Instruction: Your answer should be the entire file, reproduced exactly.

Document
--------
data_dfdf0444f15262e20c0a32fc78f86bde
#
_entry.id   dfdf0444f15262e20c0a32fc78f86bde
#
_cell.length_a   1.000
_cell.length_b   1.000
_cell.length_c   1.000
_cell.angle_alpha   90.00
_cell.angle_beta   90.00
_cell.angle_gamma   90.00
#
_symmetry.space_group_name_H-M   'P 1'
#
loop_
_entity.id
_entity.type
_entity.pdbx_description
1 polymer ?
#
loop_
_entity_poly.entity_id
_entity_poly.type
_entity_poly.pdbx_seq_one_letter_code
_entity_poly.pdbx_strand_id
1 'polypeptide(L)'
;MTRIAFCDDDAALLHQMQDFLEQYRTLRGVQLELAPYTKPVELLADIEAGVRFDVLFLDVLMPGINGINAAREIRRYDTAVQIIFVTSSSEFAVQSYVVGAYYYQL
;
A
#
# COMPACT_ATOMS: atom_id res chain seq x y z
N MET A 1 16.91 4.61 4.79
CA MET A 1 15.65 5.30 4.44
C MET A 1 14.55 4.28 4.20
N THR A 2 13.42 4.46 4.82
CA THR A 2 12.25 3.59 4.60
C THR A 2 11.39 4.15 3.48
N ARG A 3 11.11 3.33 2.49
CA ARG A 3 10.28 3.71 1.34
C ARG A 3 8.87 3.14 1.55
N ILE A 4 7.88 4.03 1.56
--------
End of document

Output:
data_dfdf0444f15262e20c0a32fc78f86bde
#
_entry.id   dfdf0444f15262e20c0a32fc78f86bde
#
_cell.length_a   1.000
_cell.length_b   1.000
_cell.length_c   1.000
_cell.angle_alpha   90.00
_cell.angle_beta   90.00
_cell.angle_gamma   90.00
#
_symmetry.space_group_name_H-M   'P 1'
#
loop_
_entity.id
_entity.type
_entity.pdbx_description
1 polymer ?
#
loop_
_entity_poly.entity_id
_entity_poly.type
_entity_poly.pdbx_seq_one_letter_code
_entity_poly.pdbx_strand_id
1 'polypeptide(L)'
;MTRIAFCDDDAALLHQMQDFLEQYRTLRGVQLELAPYTKPVELLADIEAGVRFDVLFLDVLMPGINGINAAREIRRYDTAVQIIFVTSSSEFAVQSYVVGAYYYQL
;
A
#
# COMPACT_ATOMS: atom_id res chain seq x y z
N MET A 1 16.91 4.61 4.79
CA MET A 1 15.65 5.30 4.44
C MET A 1 14.55 4.28 4.20
N THR A 2 13.42 4.46 4.82
CA THR A 2 12.25 3.59 4.60
C THR A 2 11.39 4.15 3.48
N ARG A 3 11.11 3.33 2.49
CA ARG A 3 10.28 3.71 1.34
C ARG A 3 8.87 3.14 1.55
N ILE A 4 7.88 4.03 1.56